Our research agenda has plenty of non-COVID-19 topics for the rest of 2020 and entering 2021. EBRI’s Retirement Security Research Center will be focusing on developing insights into retirement personas, or the different ways in which people draw down their retirement savings. We’ll use the Health and Retirement Study as well as a survey funded by the Retirement Research Foundation for Aging to understand not only how people spend in retirement but why — and what support they need.
We’ll continue to mine consumer data in partnership with JP Morgan Chase with an Issue Brief on the spending patterns of 401(k) savers. We’ll also be releasing our inaugural HSA/401(k) database results, examining the substitution effect on 401(k) plans of introducing health savings accounts.
With the presidential election just around the corner, we’ll be modeling the impact of a Medicare buy-in on employers. Finally, standards such as findings from the EBRI/ICI database are also on the agenda, including our report on 401(k) balances, contributions, and asset allocation.
EBRI’s Virtual Environment
Like every organization, EBRI has had to adapt to a virtual environment in the first half of 2020. We held our 87th Policy Forum via Zoom — with outstanding turnout. Our first virtual American Savings Education Council partners meeting was also very well attended and scored some of the best feedback ever on content. We are planning a virtual December Policy Forum as well — and we’ll be rolling out some innovations around virtual networking for attendees.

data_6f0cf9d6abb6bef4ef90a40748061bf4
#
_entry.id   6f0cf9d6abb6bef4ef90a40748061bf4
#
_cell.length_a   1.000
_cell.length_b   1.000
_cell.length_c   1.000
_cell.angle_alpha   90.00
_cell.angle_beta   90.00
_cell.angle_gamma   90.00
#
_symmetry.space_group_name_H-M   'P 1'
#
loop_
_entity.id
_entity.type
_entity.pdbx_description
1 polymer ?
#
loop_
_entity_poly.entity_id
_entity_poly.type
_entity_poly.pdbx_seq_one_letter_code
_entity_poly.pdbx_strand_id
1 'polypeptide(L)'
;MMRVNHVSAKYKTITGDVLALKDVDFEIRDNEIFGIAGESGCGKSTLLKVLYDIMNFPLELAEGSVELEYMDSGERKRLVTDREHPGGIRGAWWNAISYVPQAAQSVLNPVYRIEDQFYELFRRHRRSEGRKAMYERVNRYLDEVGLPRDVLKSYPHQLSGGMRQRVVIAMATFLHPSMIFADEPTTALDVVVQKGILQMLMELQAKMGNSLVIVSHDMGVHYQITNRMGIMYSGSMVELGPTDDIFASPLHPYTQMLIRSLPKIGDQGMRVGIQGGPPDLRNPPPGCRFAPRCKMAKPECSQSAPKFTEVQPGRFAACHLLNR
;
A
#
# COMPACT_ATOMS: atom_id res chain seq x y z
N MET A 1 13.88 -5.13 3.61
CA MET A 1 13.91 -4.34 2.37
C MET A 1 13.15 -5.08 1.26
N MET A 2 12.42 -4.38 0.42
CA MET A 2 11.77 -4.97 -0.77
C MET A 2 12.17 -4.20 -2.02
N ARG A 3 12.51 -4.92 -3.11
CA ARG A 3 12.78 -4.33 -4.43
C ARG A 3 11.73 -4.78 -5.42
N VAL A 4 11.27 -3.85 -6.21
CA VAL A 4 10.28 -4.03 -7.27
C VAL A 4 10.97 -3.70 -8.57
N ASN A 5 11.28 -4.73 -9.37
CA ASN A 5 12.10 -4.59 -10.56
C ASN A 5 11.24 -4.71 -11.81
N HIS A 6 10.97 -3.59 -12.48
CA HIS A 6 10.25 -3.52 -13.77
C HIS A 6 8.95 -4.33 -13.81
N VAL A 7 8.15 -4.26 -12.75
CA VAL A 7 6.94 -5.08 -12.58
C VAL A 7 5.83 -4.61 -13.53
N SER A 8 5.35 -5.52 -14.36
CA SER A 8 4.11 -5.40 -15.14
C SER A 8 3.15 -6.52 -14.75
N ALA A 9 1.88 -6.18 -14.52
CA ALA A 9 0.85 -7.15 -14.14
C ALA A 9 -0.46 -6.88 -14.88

On the technology front, you may have noticed a new way that EBRI is sharing its research: EBRInteractive charts. One of our first such charts — “HOPD-Infused Oncology Medicines Markup by MSAs and State” — was designed and contributed by EBRI member PhRMA. Since then, EBRInteractives have included “Average Annual Employee Contribution to Health Savings Accounts (HSAs) by State,” “ How Much More Secure Does the SECURE Act Make American Workers: Evidence From EBRI’s Retirement Security Projection Model,®” and “Comparison of Retirement Plan Participation by State: Traditional vs. Adjusted Estimates by the Current Population Survey.” Together with our infographics and PowerPoints, the new EBRInteractives provide another user-friendly avenue for consuming EBRI research.
Finally, in September, we will be unveiling our new American Savings Education Council website, which we demoed in our July partners meeting.
Conclusion: Research Is More Important Than Ever
Each day brings a new challenge for the benefits world, EBRI members, and EBRI. We believe EBRI’s best and highest value right now is to continue with our mission of providing preeminent fact-based research. Indeed, in an environment as fluid as the current one, EBRI’s unbiased research has never been more important. At the same time, we are also committed to providing connections, which are of such value in this time of social distancing, through webinars, forums, and direct outreach to members. Finally, we look forward to continuing to innovate to find new ways of disseminating our research, partnering with members, and collaborating with sister organizations.